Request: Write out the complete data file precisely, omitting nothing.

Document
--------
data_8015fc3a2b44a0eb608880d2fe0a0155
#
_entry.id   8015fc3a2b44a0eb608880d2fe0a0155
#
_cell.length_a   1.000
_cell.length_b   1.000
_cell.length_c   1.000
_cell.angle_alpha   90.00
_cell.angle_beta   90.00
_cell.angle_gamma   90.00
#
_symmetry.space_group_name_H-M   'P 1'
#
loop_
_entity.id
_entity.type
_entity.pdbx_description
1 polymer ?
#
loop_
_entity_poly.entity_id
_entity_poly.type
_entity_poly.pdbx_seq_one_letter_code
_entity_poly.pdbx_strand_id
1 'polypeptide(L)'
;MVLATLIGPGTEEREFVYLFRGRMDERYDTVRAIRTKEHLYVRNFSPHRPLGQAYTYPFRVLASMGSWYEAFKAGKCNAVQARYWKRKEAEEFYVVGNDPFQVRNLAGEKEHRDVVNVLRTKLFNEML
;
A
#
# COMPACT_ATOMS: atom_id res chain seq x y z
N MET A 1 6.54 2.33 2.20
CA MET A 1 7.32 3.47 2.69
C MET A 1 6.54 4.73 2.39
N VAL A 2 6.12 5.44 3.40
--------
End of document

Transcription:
data_8015fc3a2b44a0eb608880d2fe0a0155
#
_entry.id   8015fc3a2b44a0eb608880d2fe0a0155
#
_cell.length_a   1.000
_cell.length_b   1.000
_cell.length_c   1.000
_cell.angle_alpha   90.00
_cell.angle_beta   90.00
_cell.angle_gamma   90.00
#
_symmetry.space_group_name_H-M   'P 1'
#
loop_
_entity.id
_entity.type
_entity.pdbx_description
1 polymer ?
#
loop_
_entity_poly.entity_id
_entity_poly.type
_entity_poly.pdbx_seq_one_letter_code
_entity_poly.pdbx_strand_id
1 'polypeptide(L)'
;MVLATLIGPGTEEREFVYLFRGRMDERYDTVRAIRTKEHLYVRNFSPHRPLGQAYTYPFRVLASMGSWYEAFKAGKCNAVQARYWKRKEAEEFYVVGNDPFQVRNLAGEKEHRDVVNVLRTKLFNEML
;
A
#
# COMPACT_ATOMS: atom_id res chain seq x y z
N MET A 1 6.54 2.33 2.20
CA MET A 1 7.32 3.47 2.69
C MET A 1 6.54 4.73 2.39
N VAL A 2 6.12 5.44 3.40